There are four stages to the lifespan of Britain’s sh*ttest tourist attraction. First there was the glamour and excitement when it was announced, along with glossy CGI renders that promised a true landmark. Then there was the general dismay, ridicule at the finished product, followed by a long period when everyone basically forgot about it. And now there’s the demolition, as the £6m folly is finally scrubbed from our collective memories. Rest In Peace, dear Mound.
It all started so well, Westminster Council decided that they wanted to make a big splash to get tourists and shoppers back into the West End. And rather than directly help struggling shops, or make material changes that might make it easier for covid-conscious customers, like maybe suspending the congestion zone to allow them to drive in, the council responded in the most rational way possible. By commissioning a whopping great burial mound style edifice at Marble Arch. Nobody quite understood why, but councillors were anxious to point out that it was a bargain at just six £mil…
The pretty renders were promising, too. The stylish creation had the potential to completely change what has always been a bit of a funny space, the roundabout where things get sort of left to be forgotten (Marble Arch itself was meant to be in front of Buckingham Palace before it was relegated to this funny spot at the top of Park Lane).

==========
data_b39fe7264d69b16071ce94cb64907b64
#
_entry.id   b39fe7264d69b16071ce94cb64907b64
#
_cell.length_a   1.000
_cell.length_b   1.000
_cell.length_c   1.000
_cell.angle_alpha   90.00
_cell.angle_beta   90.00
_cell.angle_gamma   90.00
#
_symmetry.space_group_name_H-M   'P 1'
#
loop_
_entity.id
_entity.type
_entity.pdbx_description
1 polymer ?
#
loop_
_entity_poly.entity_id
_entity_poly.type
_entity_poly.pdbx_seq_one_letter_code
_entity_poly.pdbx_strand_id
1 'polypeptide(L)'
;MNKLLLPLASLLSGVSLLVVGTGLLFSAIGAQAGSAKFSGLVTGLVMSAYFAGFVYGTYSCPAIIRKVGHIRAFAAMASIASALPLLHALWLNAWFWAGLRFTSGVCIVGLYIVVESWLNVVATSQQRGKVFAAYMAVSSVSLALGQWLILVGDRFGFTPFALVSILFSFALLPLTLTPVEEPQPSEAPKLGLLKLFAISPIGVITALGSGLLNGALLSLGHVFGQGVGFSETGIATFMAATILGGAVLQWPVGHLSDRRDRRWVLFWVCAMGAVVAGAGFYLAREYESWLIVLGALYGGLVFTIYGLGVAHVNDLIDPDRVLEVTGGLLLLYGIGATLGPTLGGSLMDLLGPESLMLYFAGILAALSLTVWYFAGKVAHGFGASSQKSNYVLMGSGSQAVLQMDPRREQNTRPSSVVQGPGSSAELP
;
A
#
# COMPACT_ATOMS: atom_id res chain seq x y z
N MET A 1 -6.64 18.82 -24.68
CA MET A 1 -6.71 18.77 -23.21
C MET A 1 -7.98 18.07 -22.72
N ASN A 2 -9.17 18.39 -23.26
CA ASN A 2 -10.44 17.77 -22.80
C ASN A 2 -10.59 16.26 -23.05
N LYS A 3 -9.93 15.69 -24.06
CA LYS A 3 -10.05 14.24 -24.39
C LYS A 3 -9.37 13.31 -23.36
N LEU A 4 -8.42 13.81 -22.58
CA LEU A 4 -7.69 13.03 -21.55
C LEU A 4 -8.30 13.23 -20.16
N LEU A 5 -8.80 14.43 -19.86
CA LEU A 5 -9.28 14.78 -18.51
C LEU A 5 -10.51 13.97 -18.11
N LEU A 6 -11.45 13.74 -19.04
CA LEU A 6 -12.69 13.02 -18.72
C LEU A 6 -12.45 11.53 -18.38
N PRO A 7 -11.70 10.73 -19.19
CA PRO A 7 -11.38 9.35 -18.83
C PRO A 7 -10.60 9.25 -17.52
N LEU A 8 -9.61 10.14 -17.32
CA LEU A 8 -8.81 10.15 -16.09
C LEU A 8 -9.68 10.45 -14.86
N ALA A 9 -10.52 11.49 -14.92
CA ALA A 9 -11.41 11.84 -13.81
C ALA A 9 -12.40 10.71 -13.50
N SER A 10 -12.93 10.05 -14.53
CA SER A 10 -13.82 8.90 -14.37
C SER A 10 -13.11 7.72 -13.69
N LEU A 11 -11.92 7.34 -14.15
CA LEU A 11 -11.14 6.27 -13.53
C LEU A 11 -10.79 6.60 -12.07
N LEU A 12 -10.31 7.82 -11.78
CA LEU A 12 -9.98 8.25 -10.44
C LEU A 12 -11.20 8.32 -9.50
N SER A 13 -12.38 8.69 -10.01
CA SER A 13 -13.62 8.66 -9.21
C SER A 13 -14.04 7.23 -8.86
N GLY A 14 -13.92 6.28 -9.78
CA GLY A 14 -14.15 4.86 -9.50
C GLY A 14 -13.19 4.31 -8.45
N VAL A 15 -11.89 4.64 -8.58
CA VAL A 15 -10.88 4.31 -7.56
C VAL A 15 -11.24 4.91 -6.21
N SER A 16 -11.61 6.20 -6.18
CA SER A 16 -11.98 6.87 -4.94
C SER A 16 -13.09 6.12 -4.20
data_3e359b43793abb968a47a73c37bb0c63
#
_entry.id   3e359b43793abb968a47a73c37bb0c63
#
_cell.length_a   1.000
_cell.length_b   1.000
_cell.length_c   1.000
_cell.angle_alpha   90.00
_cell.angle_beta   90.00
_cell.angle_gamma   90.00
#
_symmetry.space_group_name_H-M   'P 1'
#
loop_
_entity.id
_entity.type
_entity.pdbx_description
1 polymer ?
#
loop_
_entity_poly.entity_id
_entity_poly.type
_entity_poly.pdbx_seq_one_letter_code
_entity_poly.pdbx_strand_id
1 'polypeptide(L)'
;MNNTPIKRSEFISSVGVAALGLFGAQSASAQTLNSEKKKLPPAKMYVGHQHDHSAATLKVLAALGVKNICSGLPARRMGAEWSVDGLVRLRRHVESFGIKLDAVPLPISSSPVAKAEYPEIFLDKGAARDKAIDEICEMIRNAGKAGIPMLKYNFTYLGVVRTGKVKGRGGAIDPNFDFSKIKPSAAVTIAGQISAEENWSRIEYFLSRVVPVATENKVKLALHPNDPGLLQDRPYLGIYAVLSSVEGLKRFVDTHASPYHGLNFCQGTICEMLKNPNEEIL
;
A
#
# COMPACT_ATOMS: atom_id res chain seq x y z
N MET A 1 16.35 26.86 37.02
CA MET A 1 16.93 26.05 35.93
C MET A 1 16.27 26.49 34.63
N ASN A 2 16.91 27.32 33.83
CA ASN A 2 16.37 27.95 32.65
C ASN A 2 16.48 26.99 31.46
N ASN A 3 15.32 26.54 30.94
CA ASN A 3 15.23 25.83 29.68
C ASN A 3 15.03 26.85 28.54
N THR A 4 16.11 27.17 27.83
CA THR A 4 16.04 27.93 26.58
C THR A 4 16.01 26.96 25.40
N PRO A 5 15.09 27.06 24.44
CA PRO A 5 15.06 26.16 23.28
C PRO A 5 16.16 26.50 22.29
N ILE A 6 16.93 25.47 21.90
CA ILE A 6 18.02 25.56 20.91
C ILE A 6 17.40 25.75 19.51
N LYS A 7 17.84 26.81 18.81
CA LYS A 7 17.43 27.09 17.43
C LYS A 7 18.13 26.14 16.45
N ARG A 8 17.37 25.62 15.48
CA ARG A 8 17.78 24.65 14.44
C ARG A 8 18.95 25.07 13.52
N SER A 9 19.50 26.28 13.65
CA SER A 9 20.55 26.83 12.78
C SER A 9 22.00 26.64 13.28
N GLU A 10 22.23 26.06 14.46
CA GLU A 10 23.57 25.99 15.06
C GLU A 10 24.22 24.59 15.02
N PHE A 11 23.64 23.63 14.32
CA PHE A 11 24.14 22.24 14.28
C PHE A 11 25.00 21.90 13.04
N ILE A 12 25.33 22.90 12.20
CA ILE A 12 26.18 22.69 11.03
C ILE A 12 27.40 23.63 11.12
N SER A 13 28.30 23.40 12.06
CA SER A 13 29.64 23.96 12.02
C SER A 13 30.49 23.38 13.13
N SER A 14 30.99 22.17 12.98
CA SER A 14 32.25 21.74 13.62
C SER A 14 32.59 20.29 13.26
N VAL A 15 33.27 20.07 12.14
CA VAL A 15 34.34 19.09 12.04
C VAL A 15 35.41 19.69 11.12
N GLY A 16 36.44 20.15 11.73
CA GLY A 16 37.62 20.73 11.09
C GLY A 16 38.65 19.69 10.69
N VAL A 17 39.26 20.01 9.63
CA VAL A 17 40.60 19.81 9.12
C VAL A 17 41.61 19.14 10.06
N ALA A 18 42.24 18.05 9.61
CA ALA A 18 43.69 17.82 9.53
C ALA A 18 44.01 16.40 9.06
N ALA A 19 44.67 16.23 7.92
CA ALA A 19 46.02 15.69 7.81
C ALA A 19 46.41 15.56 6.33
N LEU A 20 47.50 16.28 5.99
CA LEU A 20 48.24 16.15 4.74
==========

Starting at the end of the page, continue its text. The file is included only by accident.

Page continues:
The pretty renders were promising, too...
But as the scaffolding went up and the project took shape, excitement gave way to dismay, puzzlement and general ‘er, what the actual flip, guys?’
The mound was roundly mocked for being, well, rubbish.
The hillside, with it’s lack of greenery and unnerving angles could not be further from the promises made by Westminster Council and was a complete failure.
The mound was roundly mocked for being, well, rubbish...
Which is a setback given this was meant to be the attraction that would somehow (and this bit was never quite explained) lead to more shoppers on Oxford Street.
The resulting ridicule led the council to apologise, sacrifice a mid-ranking official and make ascending the hill free for a period (did we mention it was eight quid to go up?)
And that’s when everyone basically forgot about it. We had a pandemic to focus on and, well, that was that.
Did we perhaps start to actually... like it?
But then a funny thing happened (I mean, another funny thing), did we perhaps start to actually… like it? Passing the thing on the bus from time to time you’d be reminded of its existence, and in a sort of British tradition of finding victory in failure perhaps it sort of grew on us? It was a laughing stock, but as Londoners it was OUR laughing stock. Like when Boris was mayor.
And although nobody actually bothered to really go up it (and those that did were generally disappointed as it wasn’t high enough to see anything interesting) it was, in its own way, a landmark.
The final day of operation was yesterday and today they start to tear the thing down (which shouldn’t take too long). A petition to save the mound experienced a rush of signatures, topping out at 95 signees by yesterday lunchtime.
Perhaps they could’ve left it there and it would, in time, be one of those temporary structures that becomes permanent, like the Millennium Wheel or the Eiffel Tower.
We’ll never know, but farewell dear Mound. Maybe we’ll miss you…